This was a week of interesting surprises.
First surprise, interesting but no fun, is how damn cold it's gotten. It's settled over most of the nation so everyone knows about the teeth-rattling chill, but I have to work in it.
My wife, Sally, works for an education foundation, which is headquartered in an elementary school. Said school is on my regular school district mail delivery route. Monday night she told me, "I found out the principal, whose name is now Mandy H--, was once Mandy V--, and she went to school with us."
I did a Danny Thomas spit take. Coffee shot out of my mouth. I said, "Mandy V--? I dated her!"
I don't know what would get a spouse's attention more than words like that, but Sally suddenly became all ears. My advice is, if you want to get your husband's or wife's undivided attention, say something about someone you dated.
It really wasn't much of a date, though, but the story has an interesting twist. I got lined up by a mutual friend. Mandy V-- was really cute. She had/has a pretty face with attention-getting eyes. I was a senior and she was a junior. We went on one date in the fall of 1964. I don't remember what happened on the date, but I remember what happened before the date.
Mandy had told me, "Meet me at the Hires Root Beer stand. I'll be inside waiting." I showed up at 7:00 in my 1957 Chevrolet Bel-Air two-door hardtop like I was supposed to, went inside the Hires stand, but the only person I saw in there was a hard-looking man sitting at the counter. I was disappointed but went back outside and got ready to drive off. I heard my name in a loud whisper. I looked over and behind a light pole was Mandy, trying to get my attention. I drove to the pole and she jumped in and said, "Get out of here, quick!" I did.
When we were clear of the parking lot she said, "That's my boyfriend in Hires. I didn't want him to see me." Alarm bells went off in my head. Boyfriend…? I asked, "How old is your boyfriend?" She said, "Thirty-three."
I don't know how old you are, but consider when you were 17-years-old, and how other people looked to you. Thirty-three looked to me like real old, real grown-up, real dangerous. My balls shriveled in my pants. The last thing in the world I wanted was to be with someone who had a boyfriend who looked like he could pop my head like a grape. So the rest of the evening is wiped from my mind, but I still remember how I felt when I heard that startling bit of news.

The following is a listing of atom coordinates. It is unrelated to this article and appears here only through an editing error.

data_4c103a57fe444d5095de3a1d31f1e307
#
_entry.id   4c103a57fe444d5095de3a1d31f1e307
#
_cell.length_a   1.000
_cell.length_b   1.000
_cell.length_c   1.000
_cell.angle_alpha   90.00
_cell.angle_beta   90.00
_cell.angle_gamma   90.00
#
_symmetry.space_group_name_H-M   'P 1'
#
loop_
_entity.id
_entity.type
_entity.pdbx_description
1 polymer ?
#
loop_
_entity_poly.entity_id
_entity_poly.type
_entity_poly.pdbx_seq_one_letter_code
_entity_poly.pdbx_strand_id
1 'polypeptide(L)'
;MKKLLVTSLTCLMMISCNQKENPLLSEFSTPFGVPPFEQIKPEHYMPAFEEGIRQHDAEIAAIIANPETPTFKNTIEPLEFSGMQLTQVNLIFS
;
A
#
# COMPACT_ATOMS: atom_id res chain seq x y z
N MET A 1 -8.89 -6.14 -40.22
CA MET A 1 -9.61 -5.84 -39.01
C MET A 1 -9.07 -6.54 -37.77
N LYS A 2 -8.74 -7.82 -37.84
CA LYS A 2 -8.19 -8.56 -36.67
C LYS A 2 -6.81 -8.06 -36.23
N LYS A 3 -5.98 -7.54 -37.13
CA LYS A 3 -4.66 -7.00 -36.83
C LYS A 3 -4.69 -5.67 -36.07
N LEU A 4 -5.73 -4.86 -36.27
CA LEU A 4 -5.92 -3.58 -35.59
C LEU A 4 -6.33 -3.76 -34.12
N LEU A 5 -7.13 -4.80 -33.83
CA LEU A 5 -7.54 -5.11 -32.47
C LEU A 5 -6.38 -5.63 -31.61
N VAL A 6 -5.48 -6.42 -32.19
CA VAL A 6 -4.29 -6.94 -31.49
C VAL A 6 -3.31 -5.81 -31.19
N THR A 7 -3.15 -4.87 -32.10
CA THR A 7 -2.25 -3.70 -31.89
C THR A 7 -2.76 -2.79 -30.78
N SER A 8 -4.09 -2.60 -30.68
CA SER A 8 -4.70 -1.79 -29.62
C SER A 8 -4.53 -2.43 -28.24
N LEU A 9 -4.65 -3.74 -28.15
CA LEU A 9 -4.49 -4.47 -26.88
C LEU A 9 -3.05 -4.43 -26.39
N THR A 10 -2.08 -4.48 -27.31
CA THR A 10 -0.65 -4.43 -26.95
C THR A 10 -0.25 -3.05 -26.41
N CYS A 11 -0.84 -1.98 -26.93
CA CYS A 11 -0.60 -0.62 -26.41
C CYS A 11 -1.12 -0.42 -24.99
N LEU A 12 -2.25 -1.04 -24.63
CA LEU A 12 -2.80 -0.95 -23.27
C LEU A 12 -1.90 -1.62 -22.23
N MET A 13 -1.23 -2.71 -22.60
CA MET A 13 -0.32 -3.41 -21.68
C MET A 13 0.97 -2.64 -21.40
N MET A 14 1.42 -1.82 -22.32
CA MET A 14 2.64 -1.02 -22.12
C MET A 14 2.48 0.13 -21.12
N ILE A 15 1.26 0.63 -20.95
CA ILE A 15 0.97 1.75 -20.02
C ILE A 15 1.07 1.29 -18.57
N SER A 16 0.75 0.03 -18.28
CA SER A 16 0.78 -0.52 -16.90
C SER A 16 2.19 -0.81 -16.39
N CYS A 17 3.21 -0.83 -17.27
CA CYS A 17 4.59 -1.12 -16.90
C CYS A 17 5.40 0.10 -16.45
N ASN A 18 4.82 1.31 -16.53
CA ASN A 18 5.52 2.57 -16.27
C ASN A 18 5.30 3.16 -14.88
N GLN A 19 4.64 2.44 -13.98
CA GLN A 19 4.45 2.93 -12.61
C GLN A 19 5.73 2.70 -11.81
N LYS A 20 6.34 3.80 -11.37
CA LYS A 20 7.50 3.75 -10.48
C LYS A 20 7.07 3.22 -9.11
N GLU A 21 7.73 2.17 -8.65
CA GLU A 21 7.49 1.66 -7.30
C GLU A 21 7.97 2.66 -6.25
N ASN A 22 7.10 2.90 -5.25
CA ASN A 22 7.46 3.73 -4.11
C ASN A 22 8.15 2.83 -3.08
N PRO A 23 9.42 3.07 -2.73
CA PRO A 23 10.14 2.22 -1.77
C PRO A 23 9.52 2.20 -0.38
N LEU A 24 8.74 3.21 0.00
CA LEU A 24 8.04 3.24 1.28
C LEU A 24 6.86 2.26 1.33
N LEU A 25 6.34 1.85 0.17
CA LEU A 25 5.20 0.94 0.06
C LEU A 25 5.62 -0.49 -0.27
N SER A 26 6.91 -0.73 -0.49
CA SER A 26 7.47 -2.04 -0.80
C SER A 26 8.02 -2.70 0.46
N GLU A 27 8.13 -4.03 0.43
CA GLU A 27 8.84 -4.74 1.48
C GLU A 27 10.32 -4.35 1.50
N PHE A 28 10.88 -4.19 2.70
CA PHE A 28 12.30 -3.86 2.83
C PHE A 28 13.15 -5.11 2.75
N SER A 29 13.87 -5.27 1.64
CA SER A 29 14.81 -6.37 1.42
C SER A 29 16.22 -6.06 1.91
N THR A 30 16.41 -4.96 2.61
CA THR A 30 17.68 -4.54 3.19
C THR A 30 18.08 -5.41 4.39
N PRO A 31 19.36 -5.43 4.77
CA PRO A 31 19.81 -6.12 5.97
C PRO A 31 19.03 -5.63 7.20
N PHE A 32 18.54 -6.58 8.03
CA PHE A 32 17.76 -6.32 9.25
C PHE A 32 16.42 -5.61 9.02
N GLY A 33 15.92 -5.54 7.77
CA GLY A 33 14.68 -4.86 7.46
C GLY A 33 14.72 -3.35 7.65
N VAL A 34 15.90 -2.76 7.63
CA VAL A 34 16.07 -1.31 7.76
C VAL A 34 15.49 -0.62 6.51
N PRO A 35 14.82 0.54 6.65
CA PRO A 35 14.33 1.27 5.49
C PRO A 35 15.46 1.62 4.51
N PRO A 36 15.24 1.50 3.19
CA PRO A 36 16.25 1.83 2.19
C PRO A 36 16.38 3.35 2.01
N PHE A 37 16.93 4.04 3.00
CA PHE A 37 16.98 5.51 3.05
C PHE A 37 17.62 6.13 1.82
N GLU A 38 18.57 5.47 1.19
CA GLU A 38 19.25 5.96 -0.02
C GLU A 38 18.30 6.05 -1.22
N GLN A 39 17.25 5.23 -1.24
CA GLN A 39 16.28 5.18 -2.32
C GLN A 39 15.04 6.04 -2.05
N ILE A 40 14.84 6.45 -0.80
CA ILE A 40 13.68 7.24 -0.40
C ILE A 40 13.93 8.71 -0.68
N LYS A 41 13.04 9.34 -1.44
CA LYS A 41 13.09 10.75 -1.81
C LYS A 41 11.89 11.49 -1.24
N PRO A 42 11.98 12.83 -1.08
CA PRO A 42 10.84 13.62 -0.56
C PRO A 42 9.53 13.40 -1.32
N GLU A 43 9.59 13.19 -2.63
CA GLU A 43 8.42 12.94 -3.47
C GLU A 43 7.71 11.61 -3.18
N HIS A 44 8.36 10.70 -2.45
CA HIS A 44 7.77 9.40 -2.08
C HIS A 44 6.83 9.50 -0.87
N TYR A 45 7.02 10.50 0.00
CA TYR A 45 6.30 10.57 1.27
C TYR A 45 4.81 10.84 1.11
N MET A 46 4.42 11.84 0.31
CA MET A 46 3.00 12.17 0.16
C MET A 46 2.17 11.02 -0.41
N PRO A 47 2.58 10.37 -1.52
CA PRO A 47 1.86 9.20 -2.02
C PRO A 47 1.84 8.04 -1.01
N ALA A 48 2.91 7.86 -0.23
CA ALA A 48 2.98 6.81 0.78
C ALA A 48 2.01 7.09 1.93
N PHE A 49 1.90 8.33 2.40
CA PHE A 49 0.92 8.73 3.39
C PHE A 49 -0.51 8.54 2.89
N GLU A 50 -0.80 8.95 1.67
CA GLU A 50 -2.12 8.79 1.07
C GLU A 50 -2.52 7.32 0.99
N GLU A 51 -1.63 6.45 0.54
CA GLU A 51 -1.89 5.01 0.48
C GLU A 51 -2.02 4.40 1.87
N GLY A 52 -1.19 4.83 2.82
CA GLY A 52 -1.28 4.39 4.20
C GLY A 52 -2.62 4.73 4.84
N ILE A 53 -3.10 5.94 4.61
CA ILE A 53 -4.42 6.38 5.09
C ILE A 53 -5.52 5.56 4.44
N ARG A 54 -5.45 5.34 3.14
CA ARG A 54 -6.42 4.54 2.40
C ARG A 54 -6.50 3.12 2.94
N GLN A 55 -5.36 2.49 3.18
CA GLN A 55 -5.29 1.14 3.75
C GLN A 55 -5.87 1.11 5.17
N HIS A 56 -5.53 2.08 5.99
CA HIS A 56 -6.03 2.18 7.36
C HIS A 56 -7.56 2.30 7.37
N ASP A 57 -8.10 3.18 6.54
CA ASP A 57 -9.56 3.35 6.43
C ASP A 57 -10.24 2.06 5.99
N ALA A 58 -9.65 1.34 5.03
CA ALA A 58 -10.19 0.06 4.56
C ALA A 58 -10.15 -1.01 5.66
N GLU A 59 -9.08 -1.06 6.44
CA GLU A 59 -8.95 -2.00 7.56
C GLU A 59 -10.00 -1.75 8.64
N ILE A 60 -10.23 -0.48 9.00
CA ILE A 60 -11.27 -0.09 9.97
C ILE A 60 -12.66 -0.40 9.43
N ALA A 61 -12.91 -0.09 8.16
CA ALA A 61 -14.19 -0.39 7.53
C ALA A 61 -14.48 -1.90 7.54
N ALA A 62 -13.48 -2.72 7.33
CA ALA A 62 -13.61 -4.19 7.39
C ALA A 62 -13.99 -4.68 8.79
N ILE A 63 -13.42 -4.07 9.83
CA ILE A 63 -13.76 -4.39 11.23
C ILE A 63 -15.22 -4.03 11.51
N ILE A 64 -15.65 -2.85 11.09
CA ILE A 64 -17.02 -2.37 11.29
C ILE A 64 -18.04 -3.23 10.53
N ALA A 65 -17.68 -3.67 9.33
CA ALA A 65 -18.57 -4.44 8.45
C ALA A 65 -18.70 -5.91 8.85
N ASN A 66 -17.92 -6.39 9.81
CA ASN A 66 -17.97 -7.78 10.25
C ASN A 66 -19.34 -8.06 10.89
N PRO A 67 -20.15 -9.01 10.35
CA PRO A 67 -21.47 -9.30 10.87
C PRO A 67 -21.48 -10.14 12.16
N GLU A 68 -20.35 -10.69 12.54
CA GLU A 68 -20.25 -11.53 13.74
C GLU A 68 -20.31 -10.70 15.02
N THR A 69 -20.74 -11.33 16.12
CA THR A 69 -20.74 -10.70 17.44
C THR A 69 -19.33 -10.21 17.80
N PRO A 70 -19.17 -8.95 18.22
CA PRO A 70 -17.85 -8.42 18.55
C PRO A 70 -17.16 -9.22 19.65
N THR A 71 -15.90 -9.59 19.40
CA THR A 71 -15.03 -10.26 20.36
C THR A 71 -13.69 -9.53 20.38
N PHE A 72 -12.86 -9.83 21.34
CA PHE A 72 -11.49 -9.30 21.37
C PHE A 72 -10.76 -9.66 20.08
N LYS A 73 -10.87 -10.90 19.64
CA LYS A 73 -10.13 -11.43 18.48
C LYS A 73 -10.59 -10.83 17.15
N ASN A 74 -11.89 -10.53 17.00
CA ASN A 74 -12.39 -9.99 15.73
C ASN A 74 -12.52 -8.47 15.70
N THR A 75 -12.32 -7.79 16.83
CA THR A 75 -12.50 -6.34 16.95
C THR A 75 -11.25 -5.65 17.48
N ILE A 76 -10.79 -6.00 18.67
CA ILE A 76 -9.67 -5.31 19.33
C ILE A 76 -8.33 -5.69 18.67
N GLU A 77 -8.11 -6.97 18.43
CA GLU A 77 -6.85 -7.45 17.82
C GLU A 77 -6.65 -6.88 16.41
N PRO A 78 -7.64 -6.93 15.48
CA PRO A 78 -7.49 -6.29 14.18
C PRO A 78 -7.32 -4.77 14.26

My question now would be, why was a 16-year-old girl going out with a 33-year-old man? Well, we all know why the guy was interested in her, don't we? I wonder what ever happened to that relationship but I won't be asking Mandy, because I don't plan on talking to her. I don't renew acquaintanceships like that, nor would there be a reason. She's management now, I'm still a flunky. She probably doesn't remember me or that night, and thank god for that. Like George Costanza, I don't want to be remembered.
When that happened I told my friend Dave in an e-mail, "I don't renew acquaintanceships," and for the most part that's true. However, later in the week my old e-mail buddy Eddie contacted me. He'd been looking for blogs about Harvey Kurtzman, who was the creator of Mad, and came up with me. It'd been several years since we had written to each other. Unlike Mandy, Eddie I welcomed back in my life.He has a really interesting blog called Chicken Fat, which reminds me a lot of my own blog. But then, I could have gotten the idea from Eddie because of his way of making everyday life sound interesting. Maybe Eddie and I hit it off because we are both observers of other humans, who notice things maybe others don't notice. Or it could be that we share the Zodiac sign of Cancer. Or most likely it's that after reading Mad comics our minds are just twisted and bent into the same configuration.
Lots of folks have spent the week commenting on Gee Dubya's latest Iraq speech. Right now there is the unmistakable smell of desperation. I could practically see the flop sweat rolling off his forehead as he knew what was at stake since he has lost most of his audience and his core group of supporters.
When I was in the Army a sergeant told me the story of why the chevrons that indicate the rank of sergeant are pointing up instead of down. "It's because the Army has never lost a major battle," he proclaimed. Nice story, but what about Little Big Horn? Anyway, not only is the U.S. Army having troubles fighting an enemy in Iraq who is gone like smoke, they will probably never be able to say they won this war, unless getting out with at least some respect from the rest of the world could be counted as winning.
Ciao for now.